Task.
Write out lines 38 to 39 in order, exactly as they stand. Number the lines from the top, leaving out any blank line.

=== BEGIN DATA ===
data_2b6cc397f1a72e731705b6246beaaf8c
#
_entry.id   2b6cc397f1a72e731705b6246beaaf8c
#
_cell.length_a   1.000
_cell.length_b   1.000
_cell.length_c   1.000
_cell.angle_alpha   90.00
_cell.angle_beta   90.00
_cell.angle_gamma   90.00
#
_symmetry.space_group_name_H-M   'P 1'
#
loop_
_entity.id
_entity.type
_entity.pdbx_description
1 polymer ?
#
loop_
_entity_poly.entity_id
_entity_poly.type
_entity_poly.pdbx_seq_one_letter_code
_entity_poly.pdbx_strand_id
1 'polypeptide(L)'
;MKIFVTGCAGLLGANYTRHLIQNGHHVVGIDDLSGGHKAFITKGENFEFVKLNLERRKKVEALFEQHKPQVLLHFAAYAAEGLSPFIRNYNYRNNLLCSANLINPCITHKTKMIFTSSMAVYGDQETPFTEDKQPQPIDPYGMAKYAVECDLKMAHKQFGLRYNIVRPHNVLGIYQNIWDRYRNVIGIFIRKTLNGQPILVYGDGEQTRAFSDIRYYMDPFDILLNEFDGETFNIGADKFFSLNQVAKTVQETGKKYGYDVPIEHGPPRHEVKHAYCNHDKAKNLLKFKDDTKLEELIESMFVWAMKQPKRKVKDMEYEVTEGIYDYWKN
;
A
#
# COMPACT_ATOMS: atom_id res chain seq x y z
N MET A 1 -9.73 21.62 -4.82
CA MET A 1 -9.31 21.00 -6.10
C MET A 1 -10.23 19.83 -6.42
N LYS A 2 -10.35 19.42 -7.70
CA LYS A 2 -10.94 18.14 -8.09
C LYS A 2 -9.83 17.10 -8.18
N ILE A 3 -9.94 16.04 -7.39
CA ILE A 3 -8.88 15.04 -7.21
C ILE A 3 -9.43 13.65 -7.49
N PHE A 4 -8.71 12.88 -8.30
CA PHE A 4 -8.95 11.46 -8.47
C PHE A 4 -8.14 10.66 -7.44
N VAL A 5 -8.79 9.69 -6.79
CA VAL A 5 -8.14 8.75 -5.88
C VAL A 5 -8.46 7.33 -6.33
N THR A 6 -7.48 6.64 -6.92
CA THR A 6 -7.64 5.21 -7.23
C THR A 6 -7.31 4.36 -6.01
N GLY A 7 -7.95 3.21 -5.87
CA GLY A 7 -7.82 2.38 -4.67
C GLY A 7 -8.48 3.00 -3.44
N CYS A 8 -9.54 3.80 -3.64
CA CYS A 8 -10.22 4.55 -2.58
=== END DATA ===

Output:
CA ILE A 3 -8.88 15.04 -7.21
C ILE A 3 -9.43 13.65 -7.49